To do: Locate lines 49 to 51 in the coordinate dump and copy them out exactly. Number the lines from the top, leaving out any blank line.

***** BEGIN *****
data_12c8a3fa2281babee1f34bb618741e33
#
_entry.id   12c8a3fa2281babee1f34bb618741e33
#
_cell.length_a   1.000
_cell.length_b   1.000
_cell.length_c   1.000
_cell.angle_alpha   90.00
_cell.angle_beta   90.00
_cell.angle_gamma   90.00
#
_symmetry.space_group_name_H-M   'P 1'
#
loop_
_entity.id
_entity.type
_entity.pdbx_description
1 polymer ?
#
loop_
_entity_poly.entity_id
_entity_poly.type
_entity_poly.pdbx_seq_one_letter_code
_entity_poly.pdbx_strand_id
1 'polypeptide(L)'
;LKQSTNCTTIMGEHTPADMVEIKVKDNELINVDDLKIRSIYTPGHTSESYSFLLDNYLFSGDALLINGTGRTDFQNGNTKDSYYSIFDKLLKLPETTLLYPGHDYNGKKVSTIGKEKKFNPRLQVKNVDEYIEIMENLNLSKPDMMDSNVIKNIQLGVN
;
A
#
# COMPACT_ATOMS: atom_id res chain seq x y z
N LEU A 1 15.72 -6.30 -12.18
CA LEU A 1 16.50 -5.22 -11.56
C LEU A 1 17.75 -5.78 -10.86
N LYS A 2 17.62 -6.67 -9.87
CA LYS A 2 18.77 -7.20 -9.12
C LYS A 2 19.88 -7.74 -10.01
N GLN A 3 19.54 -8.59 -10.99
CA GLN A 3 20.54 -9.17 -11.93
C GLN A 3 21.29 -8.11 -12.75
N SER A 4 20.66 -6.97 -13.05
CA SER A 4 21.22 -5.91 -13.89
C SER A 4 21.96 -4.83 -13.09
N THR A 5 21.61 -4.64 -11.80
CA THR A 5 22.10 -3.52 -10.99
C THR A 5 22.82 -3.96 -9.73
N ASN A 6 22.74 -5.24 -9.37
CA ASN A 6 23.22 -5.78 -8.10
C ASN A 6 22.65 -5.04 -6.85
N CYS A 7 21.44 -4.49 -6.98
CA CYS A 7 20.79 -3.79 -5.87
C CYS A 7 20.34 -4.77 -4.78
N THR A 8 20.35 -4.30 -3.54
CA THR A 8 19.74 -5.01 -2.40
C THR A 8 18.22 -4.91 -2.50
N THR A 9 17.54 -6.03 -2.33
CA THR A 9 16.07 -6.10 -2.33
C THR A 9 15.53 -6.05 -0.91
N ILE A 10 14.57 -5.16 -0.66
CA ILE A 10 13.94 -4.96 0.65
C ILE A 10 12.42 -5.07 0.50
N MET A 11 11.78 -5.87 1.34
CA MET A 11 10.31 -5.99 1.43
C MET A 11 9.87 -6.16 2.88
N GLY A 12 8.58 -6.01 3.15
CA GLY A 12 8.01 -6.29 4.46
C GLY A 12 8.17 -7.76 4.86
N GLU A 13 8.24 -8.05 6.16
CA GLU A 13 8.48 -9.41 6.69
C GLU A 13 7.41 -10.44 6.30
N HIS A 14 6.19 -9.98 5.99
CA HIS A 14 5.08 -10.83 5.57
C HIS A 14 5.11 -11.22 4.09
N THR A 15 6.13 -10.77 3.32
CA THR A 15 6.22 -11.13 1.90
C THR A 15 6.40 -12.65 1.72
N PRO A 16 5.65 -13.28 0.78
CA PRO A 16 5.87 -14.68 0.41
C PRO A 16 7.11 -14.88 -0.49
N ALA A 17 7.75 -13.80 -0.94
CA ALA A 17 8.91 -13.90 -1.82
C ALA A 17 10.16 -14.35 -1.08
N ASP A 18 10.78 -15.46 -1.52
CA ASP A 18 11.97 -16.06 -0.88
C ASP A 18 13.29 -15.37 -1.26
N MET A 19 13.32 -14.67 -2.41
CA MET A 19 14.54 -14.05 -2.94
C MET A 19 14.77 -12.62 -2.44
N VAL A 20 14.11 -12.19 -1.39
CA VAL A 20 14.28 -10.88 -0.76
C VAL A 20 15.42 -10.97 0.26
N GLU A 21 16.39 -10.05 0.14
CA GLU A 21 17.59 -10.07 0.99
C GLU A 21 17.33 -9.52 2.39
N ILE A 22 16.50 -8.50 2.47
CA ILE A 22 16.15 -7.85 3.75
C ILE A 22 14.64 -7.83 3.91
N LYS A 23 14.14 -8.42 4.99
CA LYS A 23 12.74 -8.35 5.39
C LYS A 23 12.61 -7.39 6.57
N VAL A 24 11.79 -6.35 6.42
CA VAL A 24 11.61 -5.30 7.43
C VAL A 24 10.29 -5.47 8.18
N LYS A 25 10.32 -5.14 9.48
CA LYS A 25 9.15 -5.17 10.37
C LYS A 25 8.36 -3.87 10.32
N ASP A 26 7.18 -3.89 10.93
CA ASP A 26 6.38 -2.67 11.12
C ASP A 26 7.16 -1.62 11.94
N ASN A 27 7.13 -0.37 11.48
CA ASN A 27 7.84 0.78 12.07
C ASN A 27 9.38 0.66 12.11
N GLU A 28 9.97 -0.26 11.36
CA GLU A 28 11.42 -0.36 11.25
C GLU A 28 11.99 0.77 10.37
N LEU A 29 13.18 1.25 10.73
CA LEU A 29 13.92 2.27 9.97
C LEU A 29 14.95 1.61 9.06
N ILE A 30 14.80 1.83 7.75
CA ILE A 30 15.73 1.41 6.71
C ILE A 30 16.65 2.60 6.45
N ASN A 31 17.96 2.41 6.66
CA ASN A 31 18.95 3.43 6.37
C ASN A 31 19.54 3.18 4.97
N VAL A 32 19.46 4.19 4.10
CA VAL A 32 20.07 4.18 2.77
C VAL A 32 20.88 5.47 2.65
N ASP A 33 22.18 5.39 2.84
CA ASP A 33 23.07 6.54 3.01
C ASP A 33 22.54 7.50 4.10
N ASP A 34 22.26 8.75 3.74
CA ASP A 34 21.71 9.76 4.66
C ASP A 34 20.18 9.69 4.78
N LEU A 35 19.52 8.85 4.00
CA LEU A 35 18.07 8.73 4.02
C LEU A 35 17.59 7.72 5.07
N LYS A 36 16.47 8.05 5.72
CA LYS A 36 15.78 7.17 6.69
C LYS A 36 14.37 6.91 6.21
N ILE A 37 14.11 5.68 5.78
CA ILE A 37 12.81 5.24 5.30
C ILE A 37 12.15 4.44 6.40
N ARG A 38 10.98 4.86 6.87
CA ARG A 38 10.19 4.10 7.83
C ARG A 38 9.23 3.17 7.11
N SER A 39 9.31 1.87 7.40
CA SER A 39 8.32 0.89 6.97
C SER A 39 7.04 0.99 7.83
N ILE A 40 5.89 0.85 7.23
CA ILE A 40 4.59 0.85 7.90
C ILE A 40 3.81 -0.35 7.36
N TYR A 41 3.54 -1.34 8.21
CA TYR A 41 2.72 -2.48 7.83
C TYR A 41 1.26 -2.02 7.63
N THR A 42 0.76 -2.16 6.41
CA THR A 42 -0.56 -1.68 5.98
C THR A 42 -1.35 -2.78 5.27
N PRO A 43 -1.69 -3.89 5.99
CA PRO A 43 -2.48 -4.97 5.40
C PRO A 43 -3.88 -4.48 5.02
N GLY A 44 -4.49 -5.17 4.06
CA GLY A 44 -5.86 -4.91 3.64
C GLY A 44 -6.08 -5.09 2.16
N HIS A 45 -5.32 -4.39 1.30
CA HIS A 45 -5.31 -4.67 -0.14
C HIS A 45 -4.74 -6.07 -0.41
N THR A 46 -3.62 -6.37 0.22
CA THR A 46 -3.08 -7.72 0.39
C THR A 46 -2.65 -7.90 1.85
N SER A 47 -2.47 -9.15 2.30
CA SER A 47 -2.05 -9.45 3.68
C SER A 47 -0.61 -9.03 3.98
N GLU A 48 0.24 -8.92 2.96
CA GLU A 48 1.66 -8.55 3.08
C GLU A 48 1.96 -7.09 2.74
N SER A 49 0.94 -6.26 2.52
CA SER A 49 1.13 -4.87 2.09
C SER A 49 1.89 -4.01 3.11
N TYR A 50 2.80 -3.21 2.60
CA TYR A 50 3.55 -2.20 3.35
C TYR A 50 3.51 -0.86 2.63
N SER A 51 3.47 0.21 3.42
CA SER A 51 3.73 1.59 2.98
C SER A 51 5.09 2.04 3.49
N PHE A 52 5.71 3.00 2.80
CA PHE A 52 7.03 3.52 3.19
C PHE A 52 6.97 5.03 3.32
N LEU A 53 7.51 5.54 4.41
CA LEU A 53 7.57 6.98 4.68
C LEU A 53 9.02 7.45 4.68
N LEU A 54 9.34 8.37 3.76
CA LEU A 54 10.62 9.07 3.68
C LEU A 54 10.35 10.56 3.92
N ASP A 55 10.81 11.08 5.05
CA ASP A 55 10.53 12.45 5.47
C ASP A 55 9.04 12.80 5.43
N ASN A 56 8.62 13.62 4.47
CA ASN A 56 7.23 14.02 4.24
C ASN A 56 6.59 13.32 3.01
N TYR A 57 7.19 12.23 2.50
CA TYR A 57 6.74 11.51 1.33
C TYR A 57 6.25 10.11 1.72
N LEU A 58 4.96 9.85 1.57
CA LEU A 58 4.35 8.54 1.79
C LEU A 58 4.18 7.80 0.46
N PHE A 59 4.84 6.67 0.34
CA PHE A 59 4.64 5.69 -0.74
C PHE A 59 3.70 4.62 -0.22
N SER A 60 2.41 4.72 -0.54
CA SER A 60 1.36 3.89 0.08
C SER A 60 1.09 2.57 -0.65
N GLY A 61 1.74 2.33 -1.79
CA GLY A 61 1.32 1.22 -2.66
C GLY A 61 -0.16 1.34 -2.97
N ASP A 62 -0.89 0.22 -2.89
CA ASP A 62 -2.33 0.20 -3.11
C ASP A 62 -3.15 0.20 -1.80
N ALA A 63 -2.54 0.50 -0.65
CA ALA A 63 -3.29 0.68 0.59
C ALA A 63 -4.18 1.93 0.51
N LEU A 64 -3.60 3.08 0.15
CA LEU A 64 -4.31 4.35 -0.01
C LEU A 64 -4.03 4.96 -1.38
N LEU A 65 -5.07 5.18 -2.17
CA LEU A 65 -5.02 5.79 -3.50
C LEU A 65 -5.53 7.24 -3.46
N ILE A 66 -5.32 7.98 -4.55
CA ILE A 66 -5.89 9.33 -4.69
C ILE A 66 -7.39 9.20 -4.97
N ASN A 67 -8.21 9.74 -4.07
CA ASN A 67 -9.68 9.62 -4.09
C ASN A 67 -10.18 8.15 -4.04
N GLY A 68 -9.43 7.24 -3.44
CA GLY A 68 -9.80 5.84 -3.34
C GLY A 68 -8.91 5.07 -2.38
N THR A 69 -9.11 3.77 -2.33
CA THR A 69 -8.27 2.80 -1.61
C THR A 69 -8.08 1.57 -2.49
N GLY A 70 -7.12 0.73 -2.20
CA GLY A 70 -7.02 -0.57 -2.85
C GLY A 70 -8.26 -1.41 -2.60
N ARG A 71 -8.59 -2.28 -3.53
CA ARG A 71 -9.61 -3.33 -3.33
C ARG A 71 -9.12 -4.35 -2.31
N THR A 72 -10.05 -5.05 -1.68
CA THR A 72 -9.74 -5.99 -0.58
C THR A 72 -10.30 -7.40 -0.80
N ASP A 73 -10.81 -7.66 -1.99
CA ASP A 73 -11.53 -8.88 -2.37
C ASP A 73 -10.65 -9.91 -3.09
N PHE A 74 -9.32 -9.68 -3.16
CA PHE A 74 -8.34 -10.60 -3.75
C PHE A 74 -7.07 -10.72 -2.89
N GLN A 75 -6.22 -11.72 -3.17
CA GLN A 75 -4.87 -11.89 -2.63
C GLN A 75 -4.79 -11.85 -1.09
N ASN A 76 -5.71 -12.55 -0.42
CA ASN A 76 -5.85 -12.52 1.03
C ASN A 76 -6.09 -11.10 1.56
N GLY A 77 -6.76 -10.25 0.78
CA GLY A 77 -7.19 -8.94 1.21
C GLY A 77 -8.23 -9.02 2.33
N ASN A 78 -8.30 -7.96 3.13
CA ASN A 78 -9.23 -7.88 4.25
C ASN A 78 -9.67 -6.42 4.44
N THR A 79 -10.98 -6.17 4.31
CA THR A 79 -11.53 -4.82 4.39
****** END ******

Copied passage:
N CYS A 7 21.44 -4.49 -6.98
CA CYS A 7 20.79 -3.79 -5.87
C CYS A 7 20.34 -4.77 -4.78